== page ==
Description : The text of this new scholarly edition of Adventures of Huckleberry Finn is the first ever to be based on Mark Twain's complete, original manuscript—including its first 665 pages, which had been lost for over a hundred years when they turned up in 1990 in a Los Angeles attic. The text has been thoroughly re-edited using this manuscript, restoring thousands of details of wording, spelling, and punctuation which had been corrupted by Mark Twain's typist, typesetters, and proofreaders. It includes all of the 174 first edition illustrations by Edward Windsor Kemble, which the author called "most rattling good." The editorial matter is extraordinarily rich. A new introduction tells the story of how Mark Twain's book was written, edited, published, and received, and spells out in detail the effect of the newly discovered manuscript on the text. Included are revised and updated maps of the Mississippi River valley, explanatory notes, glossary, and several documentary appendixes such as Twain's literary working notes, facsimile manuscript pages, facsimile reproductions of the author's revisions for his public reading tours, and contemporary advertisements and announcements. Also included are a description of the manuscript and all texts used in preparing this edition and complete lists of the author's revisions. The acclaimed 2001 Mark Twain Library edition (Library edition books are intended for general readers) was drawn from this comprehensive new scholarly edition in the Works of Mark Twain series.
Description : Huckleberry Finn, rebel against school and church, casual inheritor of gold treasure, rafter of the Mississippi, and savior of Jim the runaway slave, is the archetypical American maverick. Fleeing the respectable society that wants to sivilize him, Huck Finn shoves off with Jim on a rhapsodic raft journey down the Mississippi River. The two bind themselves to one another, becoming intimate friends and agreeing there warn't no home like a raft, after all. Other places do seem so cramped up and smothery, but a raft don't. You feel mighty free and easy and comfortable on a raft. As Huck learns about love, responsibility, and morality, the trip becomes a metaphoric voyage through his own soul, culminating in the glorious moment when he decides to go to hell rather than return Jim to slavery.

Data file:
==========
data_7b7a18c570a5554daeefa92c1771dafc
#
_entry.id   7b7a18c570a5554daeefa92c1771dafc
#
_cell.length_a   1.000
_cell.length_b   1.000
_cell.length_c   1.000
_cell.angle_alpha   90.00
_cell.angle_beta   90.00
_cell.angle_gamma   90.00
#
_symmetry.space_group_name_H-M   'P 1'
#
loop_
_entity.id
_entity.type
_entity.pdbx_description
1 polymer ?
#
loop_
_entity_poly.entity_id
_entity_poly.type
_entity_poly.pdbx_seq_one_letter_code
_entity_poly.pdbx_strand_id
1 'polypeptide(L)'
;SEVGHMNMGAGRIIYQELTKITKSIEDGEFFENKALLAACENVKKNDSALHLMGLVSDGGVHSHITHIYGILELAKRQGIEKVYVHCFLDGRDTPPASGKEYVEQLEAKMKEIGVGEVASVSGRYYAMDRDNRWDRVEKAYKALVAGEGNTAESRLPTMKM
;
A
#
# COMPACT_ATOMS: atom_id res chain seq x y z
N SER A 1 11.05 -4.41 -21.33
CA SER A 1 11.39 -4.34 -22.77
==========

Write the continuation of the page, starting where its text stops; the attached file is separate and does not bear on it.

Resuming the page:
Description : Huckleberry "Huck" Finn is a fictional character created by Mark Twain, who first appeared in the book The Adventures of Tom Sawyer and is the protagonist and narrator of its sequel, Adventures of Huckleberry Finn. He is 12 or 13 years old during the former and a year older ("thirteen or fourteen or along there," Chapter 17) at the time of the latter. Huck also narrates Tom Sawyer Abroad and Tom Sawyer, Detective, two shorter sequels to the first two books. This carefully crafted ebook is formatted for your eReader with a functional and detailed table of contents and the following works: The Adventures of Tom Sawyer, The Adventures of Huckleberry Finn, Tom Sawyer Abroad, Tom Sawyer, Detective.
Description : This Prestwick House Literary Touchstone Edition includes a glossary and reader's notes to help the modern reader contend with Twain's language, allusions, and deliberate misstatements and malapropisms.The Adventures of Huckleberry Finn, Mark Twain's sequel to The Adventures of Tom Sawyer, became an instant success in the year of its publication, 1884, but was seen by some as unfit for children to read because of its language, grammar, and "uncivilized hero." The book has sparked controversy ever since, but most scholars continue to praise it as a modern masterpiece, an essential read, and one of the greatest novels in all of American literature.Twain's satiric treatment of racism, religious excess, and rural simplicity and his accuracy in presenting dialects mark Huck Finn as a classic. His unswerving confidence in Huck's wisdom and maturity, along with the well-rounded and sympathetic portrayal of Jim draw readers into the book, holding them until Huck's last words rejecting all attempts to "sivilize" him.